Oh, man, guys. I don’t know how I let these things happen. It’s been nearly four months since my lil’ sis and I visited Vancouver Island. I’m just now getting around to posting. Sure, I’ve had other things going on, I’ve been working a schedule approximating something like full time (sometimes more, sometimes less depending upon the week), but mostly I feel like I’ve just been trying to sneak in as much biking, as many microbrewery visits, and Spanish classes as our schedules allow.
I promise, though, the fact that I let so much time pass before writing about this does not mean you shouldn’t make a point to visit this region of BC. (Alas, so much BC, so little time!)
Before visiting, Sister did some research, found some things she thought looked interesting, and told me she was leaning toward visiting Cowichan Valley. I’ll admit, I was caught unawares. I’ve heard of oodles of things to visit in BC, and this wasn’t really one of them. I even asked some Vancouverite coworkers who responded with, “Where?”
But when a visitor actually researches what she wants to do, I do not get in the way.
We hopped the Tsawwassen ferry to Victoria* and rented a car to explore the valley for the day. Sadly, just a day, but we made the most of it.
Early on we stopped a bit, so Midwest Gal #2 could meet the Douglas firs and moss of British Columbia.
We continued north, making our way to the Kinsol Trestle. (From the parking area, hit the trail, turn left, and walk an easy mile to the bridge. It’s an impressive piece of construction and has been rehabilitated. There’s no doubt it’s safe enough for you to walk or bike across these days, but imagine loaded trains crossing these old wooden trestles years ago. Eek! The bridge really does make for a nice walk, a nice view, and a nice excuse to get out of the car.
The weather was chilly, so the sunny patches on the trestle were much appreciated.
Post trestle, the hour became nearly justifiable for visiting wineries. The Cowichan Valley is home to quite a few–far too many, I assure you, for just one day. You’ll have to do a bit of research and choose those that suit your wants the most. Or, you can just go to one and ask them about the others.
The gentlemen at Enrico Winery were chatty and had some good recommendations for things to do nearby and in Victoria. They also took a good bit of time to explain some basics about BC varietals to us. The owner (too much time has passed, I forgot her name) at Cherry Point Estate Wines is full of fun stories and lovely to chat with as well. Also, be sure to stock up on Lágrimas Negras and a bottle of the Solera dessert wine (a gift that the Mister thoroughly enjoyed). Finally, we visited Averill Creek, which has a wonderful view and terrace. Really, we should have picnicked there, but we were ill-prepared. Still, a lovely visit. Still several other wineries that could be visited on a second trip.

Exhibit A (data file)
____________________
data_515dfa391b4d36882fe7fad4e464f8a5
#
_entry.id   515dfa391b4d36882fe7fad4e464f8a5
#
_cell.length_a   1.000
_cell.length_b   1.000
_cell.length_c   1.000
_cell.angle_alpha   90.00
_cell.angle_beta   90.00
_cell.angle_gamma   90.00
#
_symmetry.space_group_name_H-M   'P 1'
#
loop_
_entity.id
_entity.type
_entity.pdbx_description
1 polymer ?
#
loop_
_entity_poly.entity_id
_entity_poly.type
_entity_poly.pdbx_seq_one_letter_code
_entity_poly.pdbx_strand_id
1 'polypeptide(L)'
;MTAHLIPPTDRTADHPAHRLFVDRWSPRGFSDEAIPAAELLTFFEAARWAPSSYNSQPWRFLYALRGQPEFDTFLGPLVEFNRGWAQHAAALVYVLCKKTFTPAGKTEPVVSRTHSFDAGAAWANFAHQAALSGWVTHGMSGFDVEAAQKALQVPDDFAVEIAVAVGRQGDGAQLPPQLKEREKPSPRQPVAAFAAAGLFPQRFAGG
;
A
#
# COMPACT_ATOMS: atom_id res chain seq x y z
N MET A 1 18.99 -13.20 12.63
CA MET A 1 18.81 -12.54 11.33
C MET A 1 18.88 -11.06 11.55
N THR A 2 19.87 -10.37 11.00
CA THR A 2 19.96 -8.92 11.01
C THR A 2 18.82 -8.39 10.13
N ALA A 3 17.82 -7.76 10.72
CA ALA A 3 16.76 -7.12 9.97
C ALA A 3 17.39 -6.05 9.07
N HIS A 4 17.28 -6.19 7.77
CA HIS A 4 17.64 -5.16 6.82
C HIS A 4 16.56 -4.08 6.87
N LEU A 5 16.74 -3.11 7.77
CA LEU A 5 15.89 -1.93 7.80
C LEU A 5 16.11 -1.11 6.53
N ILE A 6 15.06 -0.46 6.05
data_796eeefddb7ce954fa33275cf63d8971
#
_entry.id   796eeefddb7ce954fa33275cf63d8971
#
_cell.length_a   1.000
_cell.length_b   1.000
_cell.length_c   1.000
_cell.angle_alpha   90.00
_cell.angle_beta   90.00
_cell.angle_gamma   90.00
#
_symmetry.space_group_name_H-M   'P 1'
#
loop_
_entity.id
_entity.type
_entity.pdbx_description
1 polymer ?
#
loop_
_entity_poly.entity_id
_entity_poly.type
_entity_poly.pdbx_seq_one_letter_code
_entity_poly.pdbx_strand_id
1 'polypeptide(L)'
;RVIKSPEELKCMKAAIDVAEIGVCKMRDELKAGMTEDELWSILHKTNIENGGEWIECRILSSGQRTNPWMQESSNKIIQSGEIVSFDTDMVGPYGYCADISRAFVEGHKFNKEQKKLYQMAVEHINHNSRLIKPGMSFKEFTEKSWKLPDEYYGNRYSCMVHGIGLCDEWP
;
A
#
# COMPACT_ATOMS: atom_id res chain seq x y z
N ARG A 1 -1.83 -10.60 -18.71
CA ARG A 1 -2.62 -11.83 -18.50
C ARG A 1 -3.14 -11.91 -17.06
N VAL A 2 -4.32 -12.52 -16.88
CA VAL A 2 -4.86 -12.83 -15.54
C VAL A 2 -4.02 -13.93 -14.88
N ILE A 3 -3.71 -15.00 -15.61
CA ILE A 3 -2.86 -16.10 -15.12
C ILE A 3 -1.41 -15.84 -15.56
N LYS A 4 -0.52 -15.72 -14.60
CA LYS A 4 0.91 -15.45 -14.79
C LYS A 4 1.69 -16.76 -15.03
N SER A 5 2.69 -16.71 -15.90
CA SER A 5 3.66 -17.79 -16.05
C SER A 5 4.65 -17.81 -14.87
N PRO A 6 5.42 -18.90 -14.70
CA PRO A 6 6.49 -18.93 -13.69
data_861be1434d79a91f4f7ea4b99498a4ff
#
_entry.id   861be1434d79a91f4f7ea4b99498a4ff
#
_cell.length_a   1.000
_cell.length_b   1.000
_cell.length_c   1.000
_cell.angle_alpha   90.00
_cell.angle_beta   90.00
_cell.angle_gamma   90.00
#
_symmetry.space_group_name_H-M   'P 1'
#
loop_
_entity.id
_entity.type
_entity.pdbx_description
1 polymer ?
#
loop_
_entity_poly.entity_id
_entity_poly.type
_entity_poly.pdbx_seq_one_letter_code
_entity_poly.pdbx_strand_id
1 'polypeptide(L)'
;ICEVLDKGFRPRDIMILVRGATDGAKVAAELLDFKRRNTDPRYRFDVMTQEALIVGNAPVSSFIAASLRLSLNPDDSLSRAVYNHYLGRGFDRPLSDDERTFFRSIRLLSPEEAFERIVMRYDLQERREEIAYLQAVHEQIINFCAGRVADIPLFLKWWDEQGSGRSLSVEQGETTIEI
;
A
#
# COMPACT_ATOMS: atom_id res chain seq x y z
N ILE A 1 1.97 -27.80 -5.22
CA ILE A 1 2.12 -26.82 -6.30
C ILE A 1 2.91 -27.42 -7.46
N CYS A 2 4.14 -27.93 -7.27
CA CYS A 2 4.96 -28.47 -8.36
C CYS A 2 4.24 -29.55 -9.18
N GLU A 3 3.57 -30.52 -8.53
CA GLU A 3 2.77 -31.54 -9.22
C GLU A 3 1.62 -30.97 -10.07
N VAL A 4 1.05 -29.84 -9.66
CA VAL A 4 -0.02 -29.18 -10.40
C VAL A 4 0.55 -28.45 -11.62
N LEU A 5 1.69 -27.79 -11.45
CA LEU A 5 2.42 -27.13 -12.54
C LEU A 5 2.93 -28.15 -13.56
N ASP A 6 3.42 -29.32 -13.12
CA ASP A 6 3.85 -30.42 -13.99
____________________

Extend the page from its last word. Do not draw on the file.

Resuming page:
I know, I know, I said this about the Okanagan Valley as well, but Cowichan Valley really is a great place to visit wineries for people who aren’t well-versed in the lingo of wine. Asking questions was more than tolerated, it was gladly welcomed. Everyone with whom we interacted was very low-key and wasn’t concerned with whether we knew a lot about wine or if we’d end up buying a lot of it from them. It was nice. It was relaxing. It was worth it. I’d visit again gladly.
Although winery visits took up the bulk of our Cowichan Valley time, we did manage to sneak in a lunch and flânerie time in Cowichan Bay (I recommend visiting the cheese shop and bakery for some foodie splurges) and a bit of time in Duncan (stop by the Garage–check out some used books and some delicious treats!).
There’s not much in my guide books (why, yes, we actually do have a Frommer’s Canada) about the Cowichan Valley. I hadn’t heard about it, and it’s not typically on the top of bucket lists. But there was a good tourist time to be had nonetheless. This little day trip reminded me that nearly every place, if you look just a little, has a lot to offer.
Thanks for joining me, Sister. Thanks for joining me, reader. Next time we go to the Cowichan Valley, let’s all buy sweaters.
*Seems like we really ought to have a direct line from downtown to this ferry without hopping SkyTrain to bus. On the way back, we were stuck at the ferry terminal without a bus for nearly 2 hours. Well done, transit planners, well done.